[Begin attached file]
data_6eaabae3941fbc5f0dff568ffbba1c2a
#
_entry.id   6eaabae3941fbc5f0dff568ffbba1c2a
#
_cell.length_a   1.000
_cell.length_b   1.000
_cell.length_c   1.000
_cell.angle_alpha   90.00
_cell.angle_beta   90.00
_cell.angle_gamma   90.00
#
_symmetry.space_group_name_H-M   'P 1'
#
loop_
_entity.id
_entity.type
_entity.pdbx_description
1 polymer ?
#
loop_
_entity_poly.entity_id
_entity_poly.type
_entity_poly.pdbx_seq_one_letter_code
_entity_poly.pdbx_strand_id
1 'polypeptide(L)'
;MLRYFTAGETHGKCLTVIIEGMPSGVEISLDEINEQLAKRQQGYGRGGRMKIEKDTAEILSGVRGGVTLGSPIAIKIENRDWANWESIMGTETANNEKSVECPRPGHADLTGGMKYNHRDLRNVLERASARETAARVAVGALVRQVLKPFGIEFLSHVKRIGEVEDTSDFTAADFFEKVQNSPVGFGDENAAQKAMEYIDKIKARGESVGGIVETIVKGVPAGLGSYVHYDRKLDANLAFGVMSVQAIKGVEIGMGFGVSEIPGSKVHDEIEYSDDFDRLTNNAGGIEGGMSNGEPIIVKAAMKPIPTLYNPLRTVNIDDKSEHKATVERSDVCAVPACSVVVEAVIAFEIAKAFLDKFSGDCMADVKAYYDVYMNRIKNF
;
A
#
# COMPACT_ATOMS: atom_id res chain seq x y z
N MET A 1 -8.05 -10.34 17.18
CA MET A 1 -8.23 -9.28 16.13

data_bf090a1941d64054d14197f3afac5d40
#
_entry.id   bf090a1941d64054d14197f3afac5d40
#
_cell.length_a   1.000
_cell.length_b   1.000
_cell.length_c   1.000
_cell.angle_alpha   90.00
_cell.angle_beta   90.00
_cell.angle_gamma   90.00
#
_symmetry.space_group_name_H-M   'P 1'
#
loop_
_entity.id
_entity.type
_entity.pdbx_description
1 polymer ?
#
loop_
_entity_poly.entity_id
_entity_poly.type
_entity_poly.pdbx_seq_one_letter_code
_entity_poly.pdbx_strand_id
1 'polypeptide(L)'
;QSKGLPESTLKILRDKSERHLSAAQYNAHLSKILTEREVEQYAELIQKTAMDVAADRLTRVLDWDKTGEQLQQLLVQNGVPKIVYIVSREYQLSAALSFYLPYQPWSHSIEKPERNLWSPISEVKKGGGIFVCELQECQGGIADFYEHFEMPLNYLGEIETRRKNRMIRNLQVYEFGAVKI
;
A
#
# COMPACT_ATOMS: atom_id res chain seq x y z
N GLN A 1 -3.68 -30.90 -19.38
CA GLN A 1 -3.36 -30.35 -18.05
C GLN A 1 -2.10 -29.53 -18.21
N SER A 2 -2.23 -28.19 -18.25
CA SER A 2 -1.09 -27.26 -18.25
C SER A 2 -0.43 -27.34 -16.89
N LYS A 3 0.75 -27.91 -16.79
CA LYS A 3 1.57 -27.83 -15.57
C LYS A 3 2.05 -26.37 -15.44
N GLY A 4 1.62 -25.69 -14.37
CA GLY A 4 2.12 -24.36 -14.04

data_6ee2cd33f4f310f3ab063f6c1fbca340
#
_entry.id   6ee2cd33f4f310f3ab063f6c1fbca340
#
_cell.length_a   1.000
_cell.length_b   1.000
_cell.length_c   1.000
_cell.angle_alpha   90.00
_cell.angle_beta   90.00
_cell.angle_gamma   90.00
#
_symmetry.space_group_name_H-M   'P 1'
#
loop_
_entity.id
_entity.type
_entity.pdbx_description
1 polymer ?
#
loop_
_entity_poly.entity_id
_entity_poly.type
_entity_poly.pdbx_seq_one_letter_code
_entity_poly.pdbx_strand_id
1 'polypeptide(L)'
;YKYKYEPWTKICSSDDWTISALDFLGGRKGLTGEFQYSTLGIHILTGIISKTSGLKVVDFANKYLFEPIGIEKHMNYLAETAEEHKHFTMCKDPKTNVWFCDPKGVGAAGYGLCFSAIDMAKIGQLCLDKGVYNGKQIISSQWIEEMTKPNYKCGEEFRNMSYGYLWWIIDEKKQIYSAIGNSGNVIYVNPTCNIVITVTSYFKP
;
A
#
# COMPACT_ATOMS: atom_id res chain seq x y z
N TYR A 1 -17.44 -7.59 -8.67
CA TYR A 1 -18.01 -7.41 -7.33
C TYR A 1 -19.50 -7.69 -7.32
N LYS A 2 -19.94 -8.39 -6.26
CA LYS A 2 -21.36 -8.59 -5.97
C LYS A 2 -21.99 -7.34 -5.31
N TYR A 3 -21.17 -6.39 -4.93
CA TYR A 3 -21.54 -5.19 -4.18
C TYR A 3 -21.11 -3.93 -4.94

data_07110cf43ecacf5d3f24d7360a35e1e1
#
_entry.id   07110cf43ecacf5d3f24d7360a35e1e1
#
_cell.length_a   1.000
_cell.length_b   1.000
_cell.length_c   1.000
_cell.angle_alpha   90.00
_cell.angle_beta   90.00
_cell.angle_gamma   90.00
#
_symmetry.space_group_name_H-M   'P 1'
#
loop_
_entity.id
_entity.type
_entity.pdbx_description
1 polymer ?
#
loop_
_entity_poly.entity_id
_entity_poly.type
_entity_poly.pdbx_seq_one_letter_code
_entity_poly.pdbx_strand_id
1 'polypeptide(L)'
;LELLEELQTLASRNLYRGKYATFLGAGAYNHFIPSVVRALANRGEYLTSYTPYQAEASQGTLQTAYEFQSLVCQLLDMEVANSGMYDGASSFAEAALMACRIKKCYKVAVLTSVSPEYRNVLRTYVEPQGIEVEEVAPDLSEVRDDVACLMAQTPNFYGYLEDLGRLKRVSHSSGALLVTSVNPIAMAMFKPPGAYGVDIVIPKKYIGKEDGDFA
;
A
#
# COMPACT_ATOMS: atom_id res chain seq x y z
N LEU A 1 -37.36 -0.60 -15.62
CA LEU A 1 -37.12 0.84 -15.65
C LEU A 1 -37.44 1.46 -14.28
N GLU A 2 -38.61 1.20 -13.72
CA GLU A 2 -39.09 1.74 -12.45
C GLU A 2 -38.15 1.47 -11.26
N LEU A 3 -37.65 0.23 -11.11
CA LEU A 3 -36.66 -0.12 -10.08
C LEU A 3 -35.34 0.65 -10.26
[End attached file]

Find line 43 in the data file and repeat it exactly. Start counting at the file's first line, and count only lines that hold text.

#